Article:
The brain is innately social and collaborative. Learning is enhanced when the environment provides opportunities to discuss thinking out loud and to bounce ideas off others. The act of shared thinking, of having to put one’s own views clearly to others, of finding defensible compromises and conclusions, is evaluative and, therefore, educative.
At least once before class dismissal, students should participate in a think (one minute of silent thinking), pair, timed share activity—where students relate to their learning buddy what they learned from the lesson. (Each student shares for one minute.)
Using this technique can dramatically improve learning. Saying something to yourself is not nearly so effective as sharing it out loud with another person. You can prove the necessity of oral participation to yourself by first reading something and silently reflecting on what you have read. Then reflect out loud. You will quickly see how reflecting out loud is more effective in ascertaining what you remembered and what needs to be reviewed for additional reinforcement. In my book, I refer to this activity as “laser learning” because it is short, specific, and highly effective.
Here is another example of how collaboration along with the understanding that the brain remembers in pictures—rather than in words—improves quality of learning. A high school student accustomed to above-average test scores was disappointed in her last two test results. The student had grasped the prime concepts but did not do well on reporting details.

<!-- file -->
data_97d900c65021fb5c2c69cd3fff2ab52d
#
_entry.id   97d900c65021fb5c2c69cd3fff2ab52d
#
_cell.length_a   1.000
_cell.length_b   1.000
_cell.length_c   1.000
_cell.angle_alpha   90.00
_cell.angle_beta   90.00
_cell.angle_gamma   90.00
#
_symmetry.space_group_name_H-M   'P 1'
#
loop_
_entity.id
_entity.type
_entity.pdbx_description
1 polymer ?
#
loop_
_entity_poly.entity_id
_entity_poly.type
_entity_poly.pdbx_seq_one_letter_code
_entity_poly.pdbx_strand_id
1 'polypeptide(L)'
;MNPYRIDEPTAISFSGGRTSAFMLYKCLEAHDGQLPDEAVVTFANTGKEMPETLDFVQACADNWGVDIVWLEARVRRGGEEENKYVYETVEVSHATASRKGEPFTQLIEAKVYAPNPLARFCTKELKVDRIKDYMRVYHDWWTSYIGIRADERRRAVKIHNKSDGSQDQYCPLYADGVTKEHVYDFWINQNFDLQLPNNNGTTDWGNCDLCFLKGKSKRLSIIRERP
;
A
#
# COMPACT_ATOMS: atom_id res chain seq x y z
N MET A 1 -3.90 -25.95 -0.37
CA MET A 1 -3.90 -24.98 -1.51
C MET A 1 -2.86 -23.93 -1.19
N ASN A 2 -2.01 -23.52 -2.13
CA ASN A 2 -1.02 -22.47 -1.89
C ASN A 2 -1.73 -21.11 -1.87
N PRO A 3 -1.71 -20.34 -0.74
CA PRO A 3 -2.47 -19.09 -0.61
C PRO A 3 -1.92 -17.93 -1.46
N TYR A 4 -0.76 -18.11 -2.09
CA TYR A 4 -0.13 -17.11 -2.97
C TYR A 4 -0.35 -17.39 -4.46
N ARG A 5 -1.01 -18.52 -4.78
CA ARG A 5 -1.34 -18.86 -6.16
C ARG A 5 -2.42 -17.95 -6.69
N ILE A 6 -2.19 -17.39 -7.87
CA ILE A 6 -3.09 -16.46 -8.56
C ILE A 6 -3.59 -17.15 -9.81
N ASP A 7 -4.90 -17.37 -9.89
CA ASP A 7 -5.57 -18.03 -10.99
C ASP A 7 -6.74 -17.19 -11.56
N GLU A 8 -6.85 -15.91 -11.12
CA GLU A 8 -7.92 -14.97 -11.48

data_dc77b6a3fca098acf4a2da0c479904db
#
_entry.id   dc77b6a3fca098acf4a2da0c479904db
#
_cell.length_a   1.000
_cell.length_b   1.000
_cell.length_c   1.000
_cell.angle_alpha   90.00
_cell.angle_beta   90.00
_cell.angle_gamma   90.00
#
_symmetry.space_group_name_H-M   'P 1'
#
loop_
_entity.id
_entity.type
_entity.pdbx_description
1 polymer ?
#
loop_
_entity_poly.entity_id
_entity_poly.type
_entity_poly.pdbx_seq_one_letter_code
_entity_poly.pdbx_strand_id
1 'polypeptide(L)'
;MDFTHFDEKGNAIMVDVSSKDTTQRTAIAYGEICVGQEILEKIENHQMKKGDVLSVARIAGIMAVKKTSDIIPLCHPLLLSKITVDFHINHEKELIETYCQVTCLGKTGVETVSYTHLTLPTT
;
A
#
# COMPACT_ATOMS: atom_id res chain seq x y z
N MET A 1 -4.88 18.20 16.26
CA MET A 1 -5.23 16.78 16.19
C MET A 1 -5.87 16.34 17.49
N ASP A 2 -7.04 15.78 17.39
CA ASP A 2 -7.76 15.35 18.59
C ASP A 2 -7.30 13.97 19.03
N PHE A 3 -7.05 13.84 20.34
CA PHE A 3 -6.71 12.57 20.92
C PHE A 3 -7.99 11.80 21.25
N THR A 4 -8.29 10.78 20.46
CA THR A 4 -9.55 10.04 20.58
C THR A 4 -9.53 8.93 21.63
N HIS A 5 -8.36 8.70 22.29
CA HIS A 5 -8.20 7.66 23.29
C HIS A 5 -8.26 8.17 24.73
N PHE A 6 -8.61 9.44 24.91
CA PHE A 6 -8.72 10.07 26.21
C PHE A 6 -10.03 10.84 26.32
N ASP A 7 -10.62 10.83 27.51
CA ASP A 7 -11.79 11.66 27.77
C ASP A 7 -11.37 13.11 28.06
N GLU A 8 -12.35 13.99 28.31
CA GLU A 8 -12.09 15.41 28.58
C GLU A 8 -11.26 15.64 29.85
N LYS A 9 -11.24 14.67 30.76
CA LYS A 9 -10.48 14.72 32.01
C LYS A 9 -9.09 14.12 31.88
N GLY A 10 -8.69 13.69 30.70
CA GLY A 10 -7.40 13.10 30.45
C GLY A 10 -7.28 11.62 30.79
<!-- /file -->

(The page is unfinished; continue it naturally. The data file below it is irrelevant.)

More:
The teacher told students that details needed to be remembered in order to place concepts in long-term memory.
The student’s parent suggested that, as the daughter reads, she should make mental pictures of what she is reading. The daughter, being in high school, thought that this was too juvenile. The parent explained that when the brain attempts to remember words, semantic pathways to memory are being used. Semantic pathways require much repetition in order to be retained. On the other hand, the parent explained, when the brain attempts to remember visualizations, it uses episodic pathways which require little, if any, repetition. Episodic pathways are contextual or spatial and always involve location.
To make the point, the parent asked the daughter what she ate for dinner the previous Saturday and requested that, as she answers, to relate her thinking process out loud. The daughter responded by saying, “Where was I last Saturday?” “Exactly the point!” responded the parent. “You looked for a location because we are always somewhere, and we remember through images. This is the reason it is easier to remember images and pictures in contrast to remembering information from textbooks and lectures which usually involve only words.”